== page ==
(As you may know) we made several clones of Lights Out on all types of grids. One version we worked on quite a bit, and we made nice levels procedurally. But the algorithm produced two puzzles that I could not solve. Our algorithm was theoretically only supposed to give solvable games, but I began to suspect a bug. So I set out to find a mathematical criterion to determine whether an arbitrary arrangement of cells switched on or off could be solved. This led to some interesting findings in itself, but also to the idea of marking all the cells that I clicked and a special "designer playing mode". And this simple idea just shattered the blindfolds and I could see right through onto the raw mathematical mechanics (it's a bit like the imagery in A beautiful mind) (jk :P). I discovered then the solution to the puzzles (~21 moves I think!), that they were in fact the same puzzle (in that you could get from one to the other (of course all solvable patterns have this property, but in this case it was quicker to go from one to the other than to first solve and then go to the problem state of the other). Moreover, I got a clear understanding of how problems fitted into a hierarchy, and which ones were difficult and hard, and what were the core secondary techniques of the game. Just to be clear - this was not a "flash of insight", but rather deeper understanding while playing looooooots of example games in this mode - but still in a much shorter time than up to that point.

    The second instance was with a game a bit similar to yours in that it's essentially a path-finding game. (In our game, the decision was were to place the props; the movement was always constant except for how props change it). We built a level editor that would immediately show the path of the ship as you build the level. That made a dramatic difference in the design process... it just cut out an unnecessary part (before this, building a level is back and forth between solving and building). So you could see the consequences of each piece immediately. It's a bit hard to describe exactly, but again you could just see certain things that was not apparent before, and discover deeper things about the mechanics much easier.

    So these examples are quite specific, and maybe you are already doing something like this. But if you want some ideas for things to explore: try a level editor that shows you all possible paths as you build. Mark decision points, unreachable points, "inevatble points" (cells that all paths must pass through), and the rest (which is simply cells with single paths through them), in different colors, There are also other possibilities, such as marking regions that can be entered but not leaved (for example, for white cells sourounded by 7 orthogonal black cells (so one opening to get the line in, but none to get out), cells that can only be entered and left from certain directions, cells that lead to dead ends.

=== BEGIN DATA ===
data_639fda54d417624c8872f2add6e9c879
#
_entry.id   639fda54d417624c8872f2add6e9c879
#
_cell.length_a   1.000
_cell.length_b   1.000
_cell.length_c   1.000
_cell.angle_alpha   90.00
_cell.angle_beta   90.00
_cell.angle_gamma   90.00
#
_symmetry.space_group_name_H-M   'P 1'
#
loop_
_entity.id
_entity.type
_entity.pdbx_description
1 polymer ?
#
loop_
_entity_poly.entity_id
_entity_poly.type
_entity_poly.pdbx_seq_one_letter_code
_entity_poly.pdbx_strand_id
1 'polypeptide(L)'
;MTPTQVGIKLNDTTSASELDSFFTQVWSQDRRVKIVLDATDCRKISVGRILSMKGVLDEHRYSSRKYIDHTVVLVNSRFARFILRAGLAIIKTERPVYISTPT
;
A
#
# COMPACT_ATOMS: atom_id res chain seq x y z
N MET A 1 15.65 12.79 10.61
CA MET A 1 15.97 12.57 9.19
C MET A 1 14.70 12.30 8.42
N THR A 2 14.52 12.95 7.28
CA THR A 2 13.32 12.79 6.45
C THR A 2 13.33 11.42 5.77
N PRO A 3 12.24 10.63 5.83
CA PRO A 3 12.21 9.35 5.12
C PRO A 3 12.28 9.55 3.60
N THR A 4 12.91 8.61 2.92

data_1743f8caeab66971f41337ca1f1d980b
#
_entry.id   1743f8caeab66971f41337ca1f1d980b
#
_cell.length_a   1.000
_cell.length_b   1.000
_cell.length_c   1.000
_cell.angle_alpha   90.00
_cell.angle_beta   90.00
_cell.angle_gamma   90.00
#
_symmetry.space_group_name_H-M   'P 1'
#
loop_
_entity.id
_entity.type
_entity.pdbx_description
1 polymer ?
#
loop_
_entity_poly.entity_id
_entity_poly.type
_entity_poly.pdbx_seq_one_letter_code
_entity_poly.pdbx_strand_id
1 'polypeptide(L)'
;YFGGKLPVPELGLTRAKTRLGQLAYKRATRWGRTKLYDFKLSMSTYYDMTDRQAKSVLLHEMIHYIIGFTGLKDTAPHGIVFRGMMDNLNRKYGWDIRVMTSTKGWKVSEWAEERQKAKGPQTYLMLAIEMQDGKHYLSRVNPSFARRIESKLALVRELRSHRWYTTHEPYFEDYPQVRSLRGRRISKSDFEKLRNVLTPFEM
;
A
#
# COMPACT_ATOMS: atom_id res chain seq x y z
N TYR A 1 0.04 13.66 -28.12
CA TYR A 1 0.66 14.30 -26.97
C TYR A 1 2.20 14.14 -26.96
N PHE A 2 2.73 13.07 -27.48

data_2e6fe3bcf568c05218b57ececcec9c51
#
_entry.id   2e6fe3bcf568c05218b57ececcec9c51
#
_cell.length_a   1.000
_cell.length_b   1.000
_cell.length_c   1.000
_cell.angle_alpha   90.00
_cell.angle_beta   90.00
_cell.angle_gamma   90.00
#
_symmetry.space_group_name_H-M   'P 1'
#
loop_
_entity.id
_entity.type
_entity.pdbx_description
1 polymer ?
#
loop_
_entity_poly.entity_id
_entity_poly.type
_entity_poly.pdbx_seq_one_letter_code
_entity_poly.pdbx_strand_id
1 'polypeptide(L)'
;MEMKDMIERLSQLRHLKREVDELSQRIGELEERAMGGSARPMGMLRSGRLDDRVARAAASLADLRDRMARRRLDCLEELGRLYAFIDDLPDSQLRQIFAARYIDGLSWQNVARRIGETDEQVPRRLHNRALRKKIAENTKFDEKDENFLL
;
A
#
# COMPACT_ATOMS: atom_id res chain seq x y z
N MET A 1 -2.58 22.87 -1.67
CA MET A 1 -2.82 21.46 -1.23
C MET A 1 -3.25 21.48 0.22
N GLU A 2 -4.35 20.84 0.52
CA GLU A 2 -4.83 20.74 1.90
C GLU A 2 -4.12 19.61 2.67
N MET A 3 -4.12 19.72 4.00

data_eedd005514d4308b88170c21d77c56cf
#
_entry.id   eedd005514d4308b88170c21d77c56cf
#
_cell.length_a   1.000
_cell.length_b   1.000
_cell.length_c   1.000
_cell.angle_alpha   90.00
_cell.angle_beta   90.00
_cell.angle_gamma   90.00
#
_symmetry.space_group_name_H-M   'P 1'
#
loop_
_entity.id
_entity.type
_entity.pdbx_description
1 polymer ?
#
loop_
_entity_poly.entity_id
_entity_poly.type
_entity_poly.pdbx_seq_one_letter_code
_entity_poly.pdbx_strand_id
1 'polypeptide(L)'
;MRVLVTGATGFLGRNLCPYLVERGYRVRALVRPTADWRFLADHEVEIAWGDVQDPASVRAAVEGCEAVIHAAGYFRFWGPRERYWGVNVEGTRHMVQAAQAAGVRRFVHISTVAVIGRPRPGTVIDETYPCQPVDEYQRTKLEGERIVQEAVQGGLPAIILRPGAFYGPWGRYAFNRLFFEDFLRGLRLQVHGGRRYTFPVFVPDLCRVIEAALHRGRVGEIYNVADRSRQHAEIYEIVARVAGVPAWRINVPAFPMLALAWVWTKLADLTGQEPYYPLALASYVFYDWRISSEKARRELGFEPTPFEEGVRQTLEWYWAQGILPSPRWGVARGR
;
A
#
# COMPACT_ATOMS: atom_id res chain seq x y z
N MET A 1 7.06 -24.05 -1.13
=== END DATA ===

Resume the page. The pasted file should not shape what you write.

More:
^ This is of course a bit of a different exploration (up-front it is not necessarily clear what will be useful and what not, and maybe none of it is), but my intuition is you will get quite a deep understanding of your mecahnics this way.

    Anyways, some more thoughts that may or may not be useful :)
    Thanked by 2francoisvn SUGBOERIE
  • Those are some really interesting stories, I wasn't aware of the depth you went into with the lights out games. I guess this topic ties in with a general saying I sometimes use: "you only really understand something when you can teach it to someone else." In some sense, it's up to the designer to teach the player how the systems function through the level design, so I better develop a better understanding of Streamline if I want to do that well :)

    I currently have a procedurally-generated mode (aka infinite mode) in Streamline. It's a fairly naive algorithm, but every now and then it generates something that surprises me. The algorithm follows a simple generate and test approach. Most of my effort has been on improving the test part, but there's no good reason why I can't expose the metrics of the test part in the level editor kinda like you suggest. My idea was initially that infinite mode might reveal some interesting levels if I play a bunch (and it's already worked a bit), so my motivation for improving the test part was to make this more likely, but I didn't consider looking at it as a tool in trying to research and develop an understanding of the design space... very cool idea! I'm excited to have a much better level editor/tool that assists me in this, it sounds like a fun exercise! :D
    Thanked by 1hermantulleken
  • Some stuff has been in the works with Streamline, so here's a quick update. @miltage has joined the Clockwork Acorn team and for the past few weeks he's been working with me on some exciting new stuff for Streamline. Most of the work has been for a client which we're not at liberty to announce yet, but I can announce that version 0.0.6 is up. This version is mostly an incremental update focussed on improving the underlying system for the client work, so I haven't had a chance to look at improving any of the game content. However, part of the work has been porting to HTML5, so there is a new experimental HTML5 build, which should be playable on iOS devices :)